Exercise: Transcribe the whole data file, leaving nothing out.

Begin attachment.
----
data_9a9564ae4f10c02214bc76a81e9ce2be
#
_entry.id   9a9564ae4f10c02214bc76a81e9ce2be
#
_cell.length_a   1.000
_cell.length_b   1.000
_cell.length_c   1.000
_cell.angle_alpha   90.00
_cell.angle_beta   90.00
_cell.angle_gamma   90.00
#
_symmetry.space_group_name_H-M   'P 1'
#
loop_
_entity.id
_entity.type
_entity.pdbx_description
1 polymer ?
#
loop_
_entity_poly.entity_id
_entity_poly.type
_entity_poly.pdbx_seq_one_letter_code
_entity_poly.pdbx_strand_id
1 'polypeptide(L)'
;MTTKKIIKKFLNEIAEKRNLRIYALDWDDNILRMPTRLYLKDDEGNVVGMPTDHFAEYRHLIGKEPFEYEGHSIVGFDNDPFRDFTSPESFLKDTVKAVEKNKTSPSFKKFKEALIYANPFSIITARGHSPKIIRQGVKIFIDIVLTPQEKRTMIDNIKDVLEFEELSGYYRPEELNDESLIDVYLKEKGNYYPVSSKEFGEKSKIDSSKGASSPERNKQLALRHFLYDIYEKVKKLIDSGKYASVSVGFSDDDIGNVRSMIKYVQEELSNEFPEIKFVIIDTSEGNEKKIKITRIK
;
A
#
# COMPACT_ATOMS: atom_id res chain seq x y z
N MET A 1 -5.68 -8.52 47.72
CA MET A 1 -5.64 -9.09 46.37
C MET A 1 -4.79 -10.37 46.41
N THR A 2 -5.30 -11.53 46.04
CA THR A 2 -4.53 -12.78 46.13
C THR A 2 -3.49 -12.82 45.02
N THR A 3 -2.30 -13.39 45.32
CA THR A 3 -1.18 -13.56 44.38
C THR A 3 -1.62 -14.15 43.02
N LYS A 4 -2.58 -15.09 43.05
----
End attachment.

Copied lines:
data_9a9564ae4f10c02214bc76a81e9ce2be
#
_entry.id   9a9564ae4f10c02214bc76a81e9ce2be
#
_cell.length_a   1.000
_cell.length_b   1.000
_cell.length_c   1.000
_cell.angle_alpha   90.00
_cell.angle_beta   90.00
_cell.angle_gamma   90.00
#
_symmetry.space_group_name_H-M   'P 1'
#
loop_
_entity.id
_entity.type
_entity.pdbx_description
1 polymer ?
#
loop_
_entity_poly.entity_id
_entity_poly.type
_entity_poly.pdbx_seq_one_letter_code
_entity_poly.pdbx_strand_id
1 'polypeptide(L)'
;MTTKKIIKKFLNEIAEKRNLRIYALDWDDNILRMPTRLYLKDDEGNVVGMPTDHFAEYRHLIGKEPFEYEGHSIVGFDNDPFRDFTSPESFLKDTVKAVEKNKTSPSFKKFKEALIYANPFSIITARGHSPKIIRQGVKIFIDIVLTPQEKRTMIDNIKDVLEFEELSGYYRPEELNDESLIDVYLKEKGNYYPVSSKEFGEKSKIDSSKGASSPERNKQLALRHFLYDIYEKVKKLIDSGKYASVSVGFSDDDIGNVRSMIKYVQEELSNEFPEIKFVIIDTSEGNEKKIKITRIK
;
A
#
# COMPACT_ATOMS: atom_id res chain seq x y z
N MET A 1 -5.68 -8.52 47.72
CA MET A 1 -5.64 -9.09 46.37
C MET A 1 -4.79 -10.37 46.41
N THR A 2 -5.30 -11.53 46.04
CA THR A 2 -4.53 -12.78 46.13
C THR A 2 -3.49 -12.82 45.02
N THR A 3 -2.30 -13.39 45.32
CA THR A 3 -1.18 -13.56 44.38
C THR A 3 -1.62 -14.15 43.02
N LYS A 4 -2.58 -15.09 43.05